5 Ways to Carry a DSLR Camera on Outdoor Adventures

They say that the first step to solving a problem is to admit you have one. Okay, I’ll admit it. I can’t stand to leave my camera behind when I venture into the outdoors. I’ve tried many times but I can’t avoid the unassailable conviction that the first time I leave my camera behind I will be presented with photographic opportunities of unparalleled beauty. Accepting the inevitable, I began trying to find out all the ways how to carry a DSLR camera hiking, snowshoeing and generally being out and about.

How to Carry a DSLR Camera Hiking

Here are the ways that I’ve tried with some commentary on how they worked for me. Everyone is different so your mileage may vary. Keep in mind that as a avid photographer I sometimes carry a fair bit of photography equipment with me (Canon 7D, 24-105, 70-200, 10-22, 100mm macro, tripod).

Backpack

Osprey Talon 22 Backpack

Osprey Talon 22 Backpack

One of the easiest and cheapest ways to carry a DSLR camera hiking is to just put it in your backpack. I found a number of shortcomings to this though, the biggest being that your camera is not available for use unless you stop, remove your backpack and dig through it. That gets old really quickly and if you want candid shots of wildlife or your hiking companions it will be too late by the time you dig your camera out. I found that I got sick of doing this and would just skip taking many shots. Another hazard to this method is that your camera can bang and rub on other hard objects in your pack as you move. I now only use this method if it’s raining very hard and I won’t be taking photos anyway.

The Osprey Talon 22 can be used with this method.

Regular Camera Neck Strap

Carry a DSLR camera hiking with a Canon Camera Strap

Carry a DSLR camera hiking with a Canon Camera Strap

Most cameras come with a strap meant to be worn around your neck with the camera hanging down on your chest. I found this worked poorly for me since the strap chafed my neck, allowed the camera to swing dangerously close to rocks and other objects when bending down and flapped in the wind causing vibrations when I had the camera on a tripod. I now have a growing collection of brand new neck straps collecting dust so that should tell how much I like this method.

Amazon has regular Canon camera straps.

BlackRapid R-Strap

Carry a DSLR camera hiking with a Black Rapid Classic Retro Camera Strap

Carry a DSLR camera hiking with a Black Rapid Classic Retro Camera Strap

This is a simple strap worn diagonally across your torso. Your camera dangles from this strap using a swivel fitting screwed into your camera’s tripod screw. A DIY variation of this can be made with some nylon web strap and a carabiner. For some light outings where I’m doing more shooting than hiking (e.g. shooting a rugby game or walking around town) I really like this method. It’s unobtrusive yet leaves your camera immediately available and you don’t look a total photo dork if you’re just walking around the local sports field. For any kind of more serious walking, however, it leaves your camera able to swing around way too much to be of much value on a hike.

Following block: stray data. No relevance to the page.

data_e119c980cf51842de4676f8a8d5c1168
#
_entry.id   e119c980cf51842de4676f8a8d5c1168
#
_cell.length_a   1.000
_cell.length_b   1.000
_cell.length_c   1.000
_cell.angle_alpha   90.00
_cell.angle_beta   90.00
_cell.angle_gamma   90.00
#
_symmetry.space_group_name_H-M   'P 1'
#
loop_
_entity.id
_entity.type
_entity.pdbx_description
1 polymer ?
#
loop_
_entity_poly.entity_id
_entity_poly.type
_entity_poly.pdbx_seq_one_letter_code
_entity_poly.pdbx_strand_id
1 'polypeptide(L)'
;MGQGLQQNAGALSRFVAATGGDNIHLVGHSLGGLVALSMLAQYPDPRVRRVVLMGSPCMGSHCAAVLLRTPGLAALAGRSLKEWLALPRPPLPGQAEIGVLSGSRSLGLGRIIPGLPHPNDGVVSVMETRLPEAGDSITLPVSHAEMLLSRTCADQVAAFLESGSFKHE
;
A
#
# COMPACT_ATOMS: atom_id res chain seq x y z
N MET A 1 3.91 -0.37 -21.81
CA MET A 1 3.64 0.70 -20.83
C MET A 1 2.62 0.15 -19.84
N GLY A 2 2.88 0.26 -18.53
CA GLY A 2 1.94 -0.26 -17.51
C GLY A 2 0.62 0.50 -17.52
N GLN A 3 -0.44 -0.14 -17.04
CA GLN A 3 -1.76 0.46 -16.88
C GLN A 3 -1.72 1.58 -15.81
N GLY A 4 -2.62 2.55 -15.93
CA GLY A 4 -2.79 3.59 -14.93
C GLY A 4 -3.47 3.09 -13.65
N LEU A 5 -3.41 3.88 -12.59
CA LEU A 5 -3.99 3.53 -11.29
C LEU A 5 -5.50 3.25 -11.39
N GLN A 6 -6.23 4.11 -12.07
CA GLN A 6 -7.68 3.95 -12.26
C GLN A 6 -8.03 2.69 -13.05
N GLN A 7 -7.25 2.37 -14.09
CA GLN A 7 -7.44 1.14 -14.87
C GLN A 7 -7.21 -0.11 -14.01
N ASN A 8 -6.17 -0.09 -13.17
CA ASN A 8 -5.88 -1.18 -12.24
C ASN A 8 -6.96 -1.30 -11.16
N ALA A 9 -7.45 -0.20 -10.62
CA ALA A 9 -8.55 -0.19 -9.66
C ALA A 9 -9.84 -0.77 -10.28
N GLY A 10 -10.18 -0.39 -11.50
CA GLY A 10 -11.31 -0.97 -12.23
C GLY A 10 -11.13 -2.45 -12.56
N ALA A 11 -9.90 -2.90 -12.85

The RS4 on BlackRapid.com

The RS4 on Amazon

Toploader

Carry a DSLR camera hiking with a Lowepro Toploader Pro

Carry a DSLR camera hiking with a Lowepro Toploader Pro

A Toploader is a small camera pouch worn on your chest (e.g. Lowepro Toploader). It attaches via a lightweight harness you wear over your shoulders (like a backpack in reverse). Toploaders offer an excellent way to keep your camera ready for use but safe from bumps, bruises and the elements. The straps don’t interfere with backpack straps so they can be worn together. Toploader are available in a variety of sizes depending on how long a lens you travel with. I used a Toploader for several years and was very happy with it. My only gripes were that it impaired your vision a little when going downhill and that you still had the bulk on your chest even when you had the camera out shooting.

The Lowepro Toploader on Lowepro.com

The Lowepro Toploader on Amazon

Cotton Carrier

Carry a DSLR camera hiking with a Cotton Carrier G3 Camera Harness

Carry a DSLR camera hiking with a Cotton Carrier G3 Camera Harness

I tried the Cotton Carrier and was instantly sold. This system consists of a lightweight chest plate with over-the-shoulder straps similar to a Toploader and a small slotted hub you screw into your camera’s tripod screw. To fit the camera onto the chest plate you turn your camera so it faces 90 degrees to left or right, slide the hub into a matching slot on the chest plate and then let the camera hang with the lens facing down. The hub is constructed in such a way that the camera is securely locked into the plate when facing down but is free to slide out when the camera faces to the side. I have run downhill on snowshoes and the camera stayed firmly locked in place and yet I could have it out and shooting in less than 1 second. My hiking companions have started calling me ‘quick draw’. For even more security (perhaps when mountain biking or downhill skiing) there is a Lens Stabilization Strap which can be fitted over the lens and a camera tether available. I’ve never felt the need to use either. The Cotton Carrier is now my preferred way of carrying a camera. When I need protection from the weather I use rain sleeves from the same manufacturer. These work well in light rain. In heavier weather I’m unlikely to be taking photos anyway so I just put the camera in my backpack.

The G3 Camera Harness on CottonCarrier.com

The G3 Camera Harness on Amazon

There are no doubt other ways to carry your camera but these are the ones I’ve tried so far. If you have other ways which work well for you I’d love to hear about them. I have no affiliation with any of the products listed here.

Originally posted April 2011. Updated July 2020.